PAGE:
PROVIDING FOR CONSIDERATION OF H.R. 4954, SECURITY AND ACCOUNTABILITY FOR EVERY PORT ACT -- (House of Representatives - May 03, 2006)
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Mr. KING of New York. Mr. Speaker, I thank the gentleman for yielding.
Mr. Speaker, I am pleased to rise in support of the rule providing for House consideration of the SAFE Port Act.
Mr. Speaker, none of us will ever forget what happened on September 11, 2001. Certainly in my district, there were well over 100 people were killed. My district is very close to the Port of New York and New Jersey, and many Members of this House suffered similarly on September 11.
When I was seeking the position of Homeland Security chairman last year, I made it a point to emphasize how important it was that we address the issue of port security. I am proud to say that prior to the whole Dubai Ports controversy, Chairman DAN LUNGREN, Congresswoman JANE HARMAN, Ranking Member SANCHEZ began work on this port security bill. So we were ready to move, and the Dubai Ports controversy gave us the window of opportunity to move forward.
As a result of that, with very close consultation and cooperation throughout this process, both at the subcommittee level and the full committee level, we have legislation which passed unanimously out of the subcommittee and then passed unanimously by a 29-0 vote last week out of the full committee.
In saying that, let me pay special thanks to the ranking member of the full committee, Mr. Thompson, who, again, both he and his staff were exceptionally cooperative as this process went forward.
Now, we operated on the presumption that significant progress has been made in port security since September 11. However, we need to finish the job, to ensure that these programs and others provide a robust, risk-based system for securing our vital international supply chain through point of origin of goods until arrival here in U.S. seaports.
The SAFE Port Act addresses port security enhancements in three main areas: strengthening security measures at foreign ports and improving risk-based targeting of suspicious cargo; improving security of cargo in transit; and making much needed security upgrades at U.S. ports.
I must point out also, Mr. Speaker, the underlying bill includes an amendment offered in committee by the gentlewoman from Florida, Ms. Ginny Brown-Waite, which requires aggressive evaluation and deployment of the best available technology to screen incoming cargo. This amendment, offered by Congresswoman Ginny Brown-Waite, passed by a vote of 33-0.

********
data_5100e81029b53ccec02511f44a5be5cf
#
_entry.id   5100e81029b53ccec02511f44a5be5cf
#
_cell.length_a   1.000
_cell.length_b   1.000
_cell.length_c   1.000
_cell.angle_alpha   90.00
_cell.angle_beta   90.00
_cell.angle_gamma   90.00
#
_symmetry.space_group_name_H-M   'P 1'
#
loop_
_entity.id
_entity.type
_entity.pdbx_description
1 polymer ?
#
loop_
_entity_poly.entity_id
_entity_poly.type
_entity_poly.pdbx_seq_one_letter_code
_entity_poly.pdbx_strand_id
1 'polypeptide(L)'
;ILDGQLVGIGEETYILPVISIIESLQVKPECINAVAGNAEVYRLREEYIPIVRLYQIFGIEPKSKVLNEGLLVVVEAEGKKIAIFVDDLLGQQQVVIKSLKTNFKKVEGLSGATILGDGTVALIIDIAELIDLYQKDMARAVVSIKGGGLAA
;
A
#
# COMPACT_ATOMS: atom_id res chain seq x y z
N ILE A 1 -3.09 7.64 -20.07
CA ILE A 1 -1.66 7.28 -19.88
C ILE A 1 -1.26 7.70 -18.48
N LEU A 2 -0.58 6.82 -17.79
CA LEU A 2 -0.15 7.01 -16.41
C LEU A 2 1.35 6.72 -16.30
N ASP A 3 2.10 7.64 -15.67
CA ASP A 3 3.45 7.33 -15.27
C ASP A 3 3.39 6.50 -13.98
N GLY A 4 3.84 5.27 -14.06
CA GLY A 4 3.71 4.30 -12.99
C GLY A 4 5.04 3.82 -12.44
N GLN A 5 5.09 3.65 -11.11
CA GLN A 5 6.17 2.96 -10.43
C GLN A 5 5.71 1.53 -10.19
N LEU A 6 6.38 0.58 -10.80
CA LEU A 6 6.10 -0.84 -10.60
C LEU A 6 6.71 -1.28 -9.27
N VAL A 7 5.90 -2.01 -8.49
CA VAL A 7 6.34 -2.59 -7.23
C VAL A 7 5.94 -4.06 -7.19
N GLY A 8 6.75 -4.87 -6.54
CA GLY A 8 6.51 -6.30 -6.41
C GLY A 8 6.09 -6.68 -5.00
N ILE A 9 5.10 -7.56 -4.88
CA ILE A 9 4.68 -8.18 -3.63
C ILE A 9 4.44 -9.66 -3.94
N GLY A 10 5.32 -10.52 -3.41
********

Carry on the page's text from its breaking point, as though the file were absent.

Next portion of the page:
Mr. Speaker, since 9/11, the House has repeatedly voted to support risk-based funding decisions with respect to Homeland Security. This legislation enhances this risk-based strategy that ensures our dollars are spent in areas that provide maximum security benefits.
I want to emphasize also how there was the spirit of cooperation at the subcommittee level, the committee level, and I think it is safe to say, in fact I would emphasize the fact that everyone on the Homeland Security Committee feels very, very strongly about protecting every American life by doing all we can to protect America's ports and indeed all of America from any future possible terrorist attack.
There can be differences about means. There can be differences about exactly how we achieve that. I feel very secure, very confident, very proud of the legislation that we passed. But it serves no purpose for anyone to be suggesting that there is anyone in the committee or House who is not absolutely dedicated to preserving every American life and doing all we can to enhance American security.
So I urge my colleagues to adopt this rule, reject any attempt to politicize the debate and move forward with this bipartisan bill.
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